Well, so it would seem here in Italy. I have been having arguments with my Italian other half about the sweatiness of our little one. He, like me, is prone to sweating. And being an energetic 4 year old (12 in 2015), he runs around and sweats even more. This is extremely dangerous in Italy as, apparently, it can provoke colds, catarrh, or worse.
What I don’t really understand is, if sweating is really so dangerous, why does she insist on dressing our little fellow in long and heavy trousers? Surely this will cause him to sweat even more and the heavy clothes will retain the sweat and thus lead to the dreaded sweat-related health problems. Not logical, as Mr Spock might be heard to utter.
Don’t even start me on about creating through-drafts in the house in summer to cool us all down – this is much more dangerous than sweating and is potentially fatal in Italy, as far as I can make out. Combining the two is asking for real trouble! Place a sweaty child in an air current, and hospitalization, or worse, will be around the corner!
Clash of Cultures
These are cultural things and it is not only my other half who worries about the ill effects of sweating and cooling breezes – all Italians do. Even our child’s doctor asks if our little one has been sweating when he turns up with the sniffles in winter or summer.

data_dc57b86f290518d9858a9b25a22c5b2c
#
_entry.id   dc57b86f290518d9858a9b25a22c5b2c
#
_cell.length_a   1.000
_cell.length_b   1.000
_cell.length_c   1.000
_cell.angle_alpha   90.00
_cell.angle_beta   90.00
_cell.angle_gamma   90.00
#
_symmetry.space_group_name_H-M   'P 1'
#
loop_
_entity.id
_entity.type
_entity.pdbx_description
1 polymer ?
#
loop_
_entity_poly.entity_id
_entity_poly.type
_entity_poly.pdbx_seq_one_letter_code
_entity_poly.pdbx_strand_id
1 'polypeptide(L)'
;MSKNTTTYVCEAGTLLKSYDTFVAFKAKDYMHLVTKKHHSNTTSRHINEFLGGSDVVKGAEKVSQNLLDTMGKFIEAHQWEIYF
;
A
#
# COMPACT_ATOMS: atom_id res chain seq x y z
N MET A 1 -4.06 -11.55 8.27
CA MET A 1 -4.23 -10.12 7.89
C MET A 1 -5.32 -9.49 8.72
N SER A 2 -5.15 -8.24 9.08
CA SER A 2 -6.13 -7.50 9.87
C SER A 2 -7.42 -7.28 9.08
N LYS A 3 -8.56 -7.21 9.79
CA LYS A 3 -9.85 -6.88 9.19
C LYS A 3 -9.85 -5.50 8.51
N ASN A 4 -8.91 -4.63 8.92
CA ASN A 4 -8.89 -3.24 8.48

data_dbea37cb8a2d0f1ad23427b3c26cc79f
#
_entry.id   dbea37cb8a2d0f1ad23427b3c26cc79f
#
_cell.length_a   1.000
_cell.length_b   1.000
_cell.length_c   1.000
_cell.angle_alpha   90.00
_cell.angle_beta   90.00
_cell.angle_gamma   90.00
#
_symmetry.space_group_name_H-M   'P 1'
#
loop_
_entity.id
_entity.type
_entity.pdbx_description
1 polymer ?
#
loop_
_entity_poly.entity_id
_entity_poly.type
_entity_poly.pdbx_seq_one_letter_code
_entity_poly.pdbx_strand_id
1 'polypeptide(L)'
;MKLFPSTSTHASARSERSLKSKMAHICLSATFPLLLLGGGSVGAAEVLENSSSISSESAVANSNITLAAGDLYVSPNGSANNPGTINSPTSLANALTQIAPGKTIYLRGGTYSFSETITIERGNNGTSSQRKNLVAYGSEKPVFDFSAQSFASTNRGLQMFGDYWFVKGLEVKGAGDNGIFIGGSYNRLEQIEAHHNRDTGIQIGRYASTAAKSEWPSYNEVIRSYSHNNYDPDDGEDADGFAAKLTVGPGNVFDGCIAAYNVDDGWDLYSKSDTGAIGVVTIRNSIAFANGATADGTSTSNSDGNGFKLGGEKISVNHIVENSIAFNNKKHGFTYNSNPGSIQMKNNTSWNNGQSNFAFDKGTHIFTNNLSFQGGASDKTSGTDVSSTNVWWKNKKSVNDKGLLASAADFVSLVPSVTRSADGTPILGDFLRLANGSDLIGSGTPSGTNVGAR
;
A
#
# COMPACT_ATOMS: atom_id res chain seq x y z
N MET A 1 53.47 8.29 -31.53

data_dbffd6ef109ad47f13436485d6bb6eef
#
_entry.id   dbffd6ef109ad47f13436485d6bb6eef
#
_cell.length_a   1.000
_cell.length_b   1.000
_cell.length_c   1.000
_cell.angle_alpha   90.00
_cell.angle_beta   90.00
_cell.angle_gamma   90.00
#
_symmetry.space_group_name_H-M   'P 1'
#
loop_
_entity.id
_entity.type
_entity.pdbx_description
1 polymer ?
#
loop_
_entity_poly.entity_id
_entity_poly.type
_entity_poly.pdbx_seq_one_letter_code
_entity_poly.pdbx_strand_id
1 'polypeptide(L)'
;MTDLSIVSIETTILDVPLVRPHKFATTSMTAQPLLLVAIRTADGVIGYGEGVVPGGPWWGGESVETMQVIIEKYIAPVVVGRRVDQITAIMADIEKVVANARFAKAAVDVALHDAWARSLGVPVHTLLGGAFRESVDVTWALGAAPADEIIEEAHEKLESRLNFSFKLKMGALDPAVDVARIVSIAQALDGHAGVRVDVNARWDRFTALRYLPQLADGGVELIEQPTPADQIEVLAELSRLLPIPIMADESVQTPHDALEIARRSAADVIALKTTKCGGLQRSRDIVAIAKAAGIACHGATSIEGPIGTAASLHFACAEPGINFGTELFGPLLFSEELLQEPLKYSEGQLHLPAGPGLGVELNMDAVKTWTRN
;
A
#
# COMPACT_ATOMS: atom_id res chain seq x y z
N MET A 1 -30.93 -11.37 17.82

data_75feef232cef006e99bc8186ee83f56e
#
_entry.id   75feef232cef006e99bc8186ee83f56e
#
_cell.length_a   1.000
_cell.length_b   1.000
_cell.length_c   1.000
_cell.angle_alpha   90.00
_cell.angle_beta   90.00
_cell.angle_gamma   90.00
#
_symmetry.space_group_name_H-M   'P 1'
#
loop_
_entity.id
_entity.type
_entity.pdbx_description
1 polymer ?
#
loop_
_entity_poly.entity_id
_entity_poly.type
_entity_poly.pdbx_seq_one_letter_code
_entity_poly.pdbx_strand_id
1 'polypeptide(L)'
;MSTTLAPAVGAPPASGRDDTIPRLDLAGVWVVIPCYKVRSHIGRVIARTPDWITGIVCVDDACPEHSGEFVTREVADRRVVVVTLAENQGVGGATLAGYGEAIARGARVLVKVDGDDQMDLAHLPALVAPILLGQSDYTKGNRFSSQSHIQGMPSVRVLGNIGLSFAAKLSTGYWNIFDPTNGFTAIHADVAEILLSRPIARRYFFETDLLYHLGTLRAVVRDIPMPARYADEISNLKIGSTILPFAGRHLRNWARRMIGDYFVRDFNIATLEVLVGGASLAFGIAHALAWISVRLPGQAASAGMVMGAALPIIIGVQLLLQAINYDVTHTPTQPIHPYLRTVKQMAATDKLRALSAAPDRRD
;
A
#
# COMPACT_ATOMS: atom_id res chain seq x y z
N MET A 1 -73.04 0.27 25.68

English people, well all the ones I have ever known, just do not get all hot and bothered about getting all hot and sweaty and opening windows to let a cooling breeze blow around the house in the height of summer. Italians, on the other hand, will close windows, especially in the sultry evenings, to stop any breeze entering their houses! Moving air really does terrify Italians.
I have Sweated and Lived!
On the sweat front, I have been hot and sweaty on plenty of occasions – such as when I regularly cycled for around 60 miles or so, but I don’t seem to have suffered any ill-effects, not as far as I am aware. On the other hand, I think my other half would just about tie our little one down in order to prevent him from doing anything which might provoke sweating. Indeed, I am told not to play with my son during the summer months, because I may cause him to sweat. This causes my Anglo-Saxon eyes to roll, but I now bite my tongue to avoid the inevitable heated discussions. I invariably lose the arguments because I don’t know what I’m talking about. Well, I ain’t a doctor but have lived though many sweat episodes to tell the tale.
I’m inclined to believe that couples from different cultures all have similar problems with silly little cultural differences, and that these differences do not make intercultural relationships particularly easy at times.
Molehills can, indeed, become mountains in terms of mixed-culture relationships. The sweating issue really does lead to heated exceptionally arguments.
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